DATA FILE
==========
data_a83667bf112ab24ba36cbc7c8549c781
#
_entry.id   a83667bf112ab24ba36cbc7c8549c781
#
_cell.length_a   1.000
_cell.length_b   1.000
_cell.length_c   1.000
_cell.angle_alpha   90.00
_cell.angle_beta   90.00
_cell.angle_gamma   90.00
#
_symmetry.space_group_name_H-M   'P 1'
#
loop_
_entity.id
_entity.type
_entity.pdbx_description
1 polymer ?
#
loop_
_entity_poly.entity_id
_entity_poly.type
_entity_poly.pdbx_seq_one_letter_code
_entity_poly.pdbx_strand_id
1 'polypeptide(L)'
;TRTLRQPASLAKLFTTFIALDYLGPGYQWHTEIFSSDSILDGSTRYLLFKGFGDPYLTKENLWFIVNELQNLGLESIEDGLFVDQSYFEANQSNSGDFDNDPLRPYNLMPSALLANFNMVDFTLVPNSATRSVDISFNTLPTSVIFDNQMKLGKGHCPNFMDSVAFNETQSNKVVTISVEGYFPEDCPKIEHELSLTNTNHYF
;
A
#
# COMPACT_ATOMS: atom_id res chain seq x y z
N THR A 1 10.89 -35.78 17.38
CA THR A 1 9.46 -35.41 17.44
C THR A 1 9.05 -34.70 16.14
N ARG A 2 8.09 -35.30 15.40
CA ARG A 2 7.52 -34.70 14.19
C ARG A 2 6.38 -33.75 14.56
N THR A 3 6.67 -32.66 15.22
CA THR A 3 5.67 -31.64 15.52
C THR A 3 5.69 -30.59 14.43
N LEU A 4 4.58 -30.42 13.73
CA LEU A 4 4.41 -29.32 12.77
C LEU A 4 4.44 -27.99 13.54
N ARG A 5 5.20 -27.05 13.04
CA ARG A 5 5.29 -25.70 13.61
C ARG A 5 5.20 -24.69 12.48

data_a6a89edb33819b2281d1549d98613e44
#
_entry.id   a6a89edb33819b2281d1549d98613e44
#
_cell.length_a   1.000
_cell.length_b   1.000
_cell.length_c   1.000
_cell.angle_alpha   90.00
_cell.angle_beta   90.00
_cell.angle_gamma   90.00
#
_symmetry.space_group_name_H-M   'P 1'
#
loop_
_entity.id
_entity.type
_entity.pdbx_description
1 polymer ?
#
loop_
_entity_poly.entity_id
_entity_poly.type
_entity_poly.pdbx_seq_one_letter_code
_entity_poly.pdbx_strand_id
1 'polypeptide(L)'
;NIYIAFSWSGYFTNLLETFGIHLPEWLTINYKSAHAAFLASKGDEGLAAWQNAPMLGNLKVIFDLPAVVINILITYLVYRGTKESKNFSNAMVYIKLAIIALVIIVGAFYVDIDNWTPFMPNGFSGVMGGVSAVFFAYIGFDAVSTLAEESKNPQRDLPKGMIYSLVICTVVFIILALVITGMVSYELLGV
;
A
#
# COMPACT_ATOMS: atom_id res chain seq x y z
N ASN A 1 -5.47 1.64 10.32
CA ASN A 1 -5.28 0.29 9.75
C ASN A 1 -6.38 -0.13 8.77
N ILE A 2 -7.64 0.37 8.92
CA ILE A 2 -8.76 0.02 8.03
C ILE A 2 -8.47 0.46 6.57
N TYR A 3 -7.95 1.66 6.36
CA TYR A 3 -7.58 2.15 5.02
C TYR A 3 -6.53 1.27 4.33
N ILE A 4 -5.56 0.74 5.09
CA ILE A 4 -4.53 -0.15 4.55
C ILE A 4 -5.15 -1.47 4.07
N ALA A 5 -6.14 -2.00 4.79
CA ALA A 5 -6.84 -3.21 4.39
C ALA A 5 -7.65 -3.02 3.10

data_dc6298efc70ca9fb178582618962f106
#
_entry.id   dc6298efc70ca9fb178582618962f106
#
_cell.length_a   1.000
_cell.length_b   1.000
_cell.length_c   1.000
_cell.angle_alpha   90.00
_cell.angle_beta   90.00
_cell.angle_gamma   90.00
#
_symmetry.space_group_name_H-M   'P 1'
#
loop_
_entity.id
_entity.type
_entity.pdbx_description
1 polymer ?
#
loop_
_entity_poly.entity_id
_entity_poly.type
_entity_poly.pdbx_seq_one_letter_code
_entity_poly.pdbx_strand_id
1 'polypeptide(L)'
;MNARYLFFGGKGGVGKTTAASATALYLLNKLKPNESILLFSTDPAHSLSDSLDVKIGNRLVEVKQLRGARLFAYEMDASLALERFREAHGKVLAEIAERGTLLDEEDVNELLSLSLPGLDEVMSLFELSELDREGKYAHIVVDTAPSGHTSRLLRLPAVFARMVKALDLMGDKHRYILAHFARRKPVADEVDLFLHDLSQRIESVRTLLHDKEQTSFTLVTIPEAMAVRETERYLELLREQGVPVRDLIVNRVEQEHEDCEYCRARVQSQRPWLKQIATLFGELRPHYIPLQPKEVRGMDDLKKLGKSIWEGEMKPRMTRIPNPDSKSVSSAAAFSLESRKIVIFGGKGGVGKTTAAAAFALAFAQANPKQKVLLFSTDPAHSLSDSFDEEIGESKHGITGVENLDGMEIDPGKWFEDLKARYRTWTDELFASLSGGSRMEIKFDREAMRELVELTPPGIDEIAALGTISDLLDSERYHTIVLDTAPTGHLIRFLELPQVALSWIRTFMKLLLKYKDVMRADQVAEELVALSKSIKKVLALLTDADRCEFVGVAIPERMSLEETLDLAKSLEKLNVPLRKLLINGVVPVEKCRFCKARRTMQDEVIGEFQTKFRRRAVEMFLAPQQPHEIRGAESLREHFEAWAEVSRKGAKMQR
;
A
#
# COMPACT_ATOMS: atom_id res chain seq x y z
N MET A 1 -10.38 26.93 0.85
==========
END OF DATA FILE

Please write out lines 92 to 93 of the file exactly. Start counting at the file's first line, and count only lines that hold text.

#
_entry.id   dc6298efc70ca9fb178582618962f106